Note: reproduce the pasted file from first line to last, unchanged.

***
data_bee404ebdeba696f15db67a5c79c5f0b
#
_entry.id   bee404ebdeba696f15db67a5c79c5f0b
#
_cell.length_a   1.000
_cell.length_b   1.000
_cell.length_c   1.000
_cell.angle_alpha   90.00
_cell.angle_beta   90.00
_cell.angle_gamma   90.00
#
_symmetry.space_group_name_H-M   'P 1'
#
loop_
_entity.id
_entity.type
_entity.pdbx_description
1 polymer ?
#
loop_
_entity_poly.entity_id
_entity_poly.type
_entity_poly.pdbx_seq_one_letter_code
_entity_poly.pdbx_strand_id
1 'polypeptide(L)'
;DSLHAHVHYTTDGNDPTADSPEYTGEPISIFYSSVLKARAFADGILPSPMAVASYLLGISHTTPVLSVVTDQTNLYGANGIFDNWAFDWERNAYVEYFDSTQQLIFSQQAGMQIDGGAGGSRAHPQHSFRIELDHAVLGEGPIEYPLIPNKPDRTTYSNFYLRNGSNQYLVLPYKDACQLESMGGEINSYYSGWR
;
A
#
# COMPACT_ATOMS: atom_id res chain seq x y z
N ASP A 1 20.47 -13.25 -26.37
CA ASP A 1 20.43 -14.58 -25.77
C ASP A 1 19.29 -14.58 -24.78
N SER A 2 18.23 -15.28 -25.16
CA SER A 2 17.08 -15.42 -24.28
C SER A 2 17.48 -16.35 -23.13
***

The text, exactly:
data_bee404ebdeba696f15db67a5c79c5f0b
#
_entry.id   bee404ebdeba696f15db67a5c79c5f0b
#
_cell.length_a   1.000
_cell.length_b   1.000
_cell.length_c   1.000
_cell.angle_alpha   90.00
_cell.angle_beta   90.00
_cell.angle_gamma   90.00
#
_symmetry.space_group_name_H-M   'P 1'
#
loop_
_entity.id
_entity.type
_entity.pdbx_description
1 polymer ?
#
loop_
_entity_poly.entity_id
_entity_poly.type
_entity_poly.pdbx_seq_one_letter_code
_entity_poly.pdbx_strand_id
1 'polypeptide(L)'
;DSLHAHVHYTTDGNDPTADSPEYTGEPISIFYSSVLKARAFADGILPSPMAVASYLLGISHTTPVLSVVTDQTNLYGANGIFDNWAFDWERNAYVEYFDSTQQLIFSQQAGMQIDGGAGGSRAHPQHSFRIELDHAVLGEGPIEYPLIPNKPDRTTYSNFYLRNGSNQYLVLPYKDACQLESMGGEINSYYSGWR
;
A
#
# COMPACT_ATOMS: atom_id res chain seq x y z
N ASP A 1 20.47 -13.25 -26.37
CA ASP A 1 20.43 -14.58 -25.77
C ASP A 1 19.29 -14.58 -24.78
N SER A 2 18.23 -15.28 -25.16
CA SER A 2 17.08 -15.42 -24.28
C SER A 2 17.48 -16.35 -23.13